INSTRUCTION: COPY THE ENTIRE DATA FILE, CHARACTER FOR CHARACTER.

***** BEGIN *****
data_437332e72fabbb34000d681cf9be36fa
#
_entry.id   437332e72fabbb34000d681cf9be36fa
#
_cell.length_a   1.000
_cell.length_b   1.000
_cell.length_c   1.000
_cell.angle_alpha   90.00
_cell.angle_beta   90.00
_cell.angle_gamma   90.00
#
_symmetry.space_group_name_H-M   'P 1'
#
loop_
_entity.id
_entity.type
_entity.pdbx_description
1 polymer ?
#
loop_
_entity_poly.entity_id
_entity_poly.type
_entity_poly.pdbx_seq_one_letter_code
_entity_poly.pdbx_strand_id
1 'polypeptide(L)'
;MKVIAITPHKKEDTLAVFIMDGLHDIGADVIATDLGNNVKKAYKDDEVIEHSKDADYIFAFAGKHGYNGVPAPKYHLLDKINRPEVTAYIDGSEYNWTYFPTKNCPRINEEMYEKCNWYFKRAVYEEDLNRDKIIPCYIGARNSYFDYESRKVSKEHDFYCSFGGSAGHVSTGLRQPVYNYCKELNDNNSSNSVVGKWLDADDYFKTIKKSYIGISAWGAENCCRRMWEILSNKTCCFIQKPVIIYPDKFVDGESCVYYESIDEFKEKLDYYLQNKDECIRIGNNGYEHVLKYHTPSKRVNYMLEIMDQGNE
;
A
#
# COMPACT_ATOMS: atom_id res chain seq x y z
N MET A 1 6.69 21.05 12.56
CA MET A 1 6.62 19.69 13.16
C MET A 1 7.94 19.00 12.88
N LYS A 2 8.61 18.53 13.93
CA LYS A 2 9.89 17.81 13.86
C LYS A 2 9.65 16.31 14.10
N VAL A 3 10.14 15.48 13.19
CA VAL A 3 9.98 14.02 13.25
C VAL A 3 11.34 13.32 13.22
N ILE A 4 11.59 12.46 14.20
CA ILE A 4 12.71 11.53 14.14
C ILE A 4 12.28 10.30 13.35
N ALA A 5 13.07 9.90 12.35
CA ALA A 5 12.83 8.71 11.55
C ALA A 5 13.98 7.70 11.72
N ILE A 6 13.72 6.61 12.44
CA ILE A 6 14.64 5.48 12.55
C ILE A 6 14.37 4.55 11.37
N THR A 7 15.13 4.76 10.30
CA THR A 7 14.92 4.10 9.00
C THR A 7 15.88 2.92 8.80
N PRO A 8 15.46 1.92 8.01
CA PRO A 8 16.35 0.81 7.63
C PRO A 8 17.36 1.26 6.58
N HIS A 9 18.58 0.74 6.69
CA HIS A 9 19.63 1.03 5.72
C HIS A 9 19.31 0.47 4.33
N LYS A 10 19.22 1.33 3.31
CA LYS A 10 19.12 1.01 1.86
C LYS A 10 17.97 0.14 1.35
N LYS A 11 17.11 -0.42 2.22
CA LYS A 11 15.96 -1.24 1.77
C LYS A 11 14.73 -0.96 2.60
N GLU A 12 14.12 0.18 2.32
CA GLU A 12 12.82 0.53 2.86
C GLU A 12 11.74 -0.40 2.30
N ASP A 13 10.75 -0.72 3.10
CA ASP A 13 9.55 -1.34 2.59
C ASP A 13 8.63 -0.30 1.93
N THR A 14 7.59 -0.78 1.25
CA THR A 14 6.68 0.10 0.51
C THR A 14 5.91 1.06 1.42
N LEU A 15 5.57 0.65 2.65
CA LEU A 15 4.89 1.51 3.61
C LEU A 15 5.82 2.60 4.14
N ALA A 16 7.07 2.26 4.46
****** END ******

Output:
data_437332e72fabbb34000d681cf9be36fa
#
_entry.id   437332e72fabbb34000d681cf9be36fa
#
_cell.length_a   1.000
_cell.length_b   1.000
_cell.length_c   1.000
_cell.angle_alpha   90.00
_cell.angle_beta   90.00
_cell.angle_gamma   90.00
#
_symmetry.space_group_name_H-M   'P 1'
#
loop_
_entity.id
_entity.type
_entity.pdbx_description
1 polymer ?
#
loop_
_entity_poly.entity_id
_entity_poly.type
_entity_poly.pdbx_seq_one_letter_code
_entity_poly.pdbx_strand_id
1 'polypeptide(L)'
;MKVIAITPHKKEDTLAVFIMDGLHDIGADVIATDLGNNVKKAYKDDEVIEHSKDADYIFAFAGKHGYNGVPAPKYHLLDKINRPEVTAYIDGSEYNWTYFPTKNCPRINEEMYEKCNWYFKRAVYEEDLNRDKIIPCYIGARNSYFDYESRKVSKEHDFYCSFGGSAGHVSTGLRQPVYNYCKELNDNNSSNSVVGKWLDADDYFKTIKKSYIGISAWGAENCCRRMWEILSNKTCCFIQKPVIIYPDKFVDGESCVYYESIDEFKEKLDYYLQNKDECIRIGNNGYEHVLKYHTPSKRVNYMLEIMDQGNE
;
A
#
# COMPACT_ATOMS: atom_id res chain seq x y z
N MET A 1 6.69 21.05 12.56
CA MET A 1 6.62 19.69 13.16
C MET A 1 7.94 19.00 12.88
N LYS A 2 8.61 18.53 13.93
CA LYS A 2 9.89 17.81 13.86
C LYS A 2 9.65 16.31 14.10
N VAL A 3 10.14 15.48 13.19
CA VAL A 3 9.98 14.02 13.25
C VAL A 3 11.34 13.32 13.22
N ILE A 4 11.59 12.46 14.20
CA ILE A 4 12.71 11.53 14.14
C ILE A 4 12.28 10.30 13.35
N ALA A 5 13.07 9.90 12.35
CA ALA A 5 12.83 8.71 11.55
C ALA A 5 13.98 7.70 11.72
N ILE A 6 13.72 6.61 12.44
CA ILE A 6 14.64 5.48 12.55
C ILE A 6 14.37 4.55 11.37
N THR A 7 15.13 4.76 10.30
CA THR A 7 14.92 4.10 9.00
C THR A 7 15.88 2.92 8.80
N PRO A 8 15.46 1.92 8.01
CA PRO A 8 16.35 0.81 7.63
C PRO A 8 17.36 1.26 6.58
N HIS A 9 18.58 0.74 6.69
CA HIS A 9 19.63 1.03 5.72
C HIS A 9 19.31 0.47 4.33
N LYS A 10 19.22 1.33 3.31
CA LYS A 10 19.12 1.01 1.86
C LYS A 10 17.97 0.14 1.35
N LYS A 11 17.11 -0.42 2.22
CA LYS A 11 15.96 -1.24 1.77
C LYS A 11 14.73 -0.96 2.60
N GLU A 12 14.12 0.18 2.32
CA GLU A 12 12.82 0.53 2.86
C GLU A 12 11.74 -0.40 2.30
N ASP A 13 10.75 -0.72 3.10
CA ASP A 13 9.55 -1.34 2.59
C ASP A 13 8.63 -0.30 1.93
N THR A 14 7.59 -0.78 1.25
CA THR A 14 6.68 0.10 0.51
C THR A 14 5.91 1.06 1.42
N LEU A 15 5.57 0.65 2.65
CA LEU A 15 4.89 1.51 3.61
C LEU A 15 5.82 2.60 4.14
N ALA A 16 7.07 2.26 4.46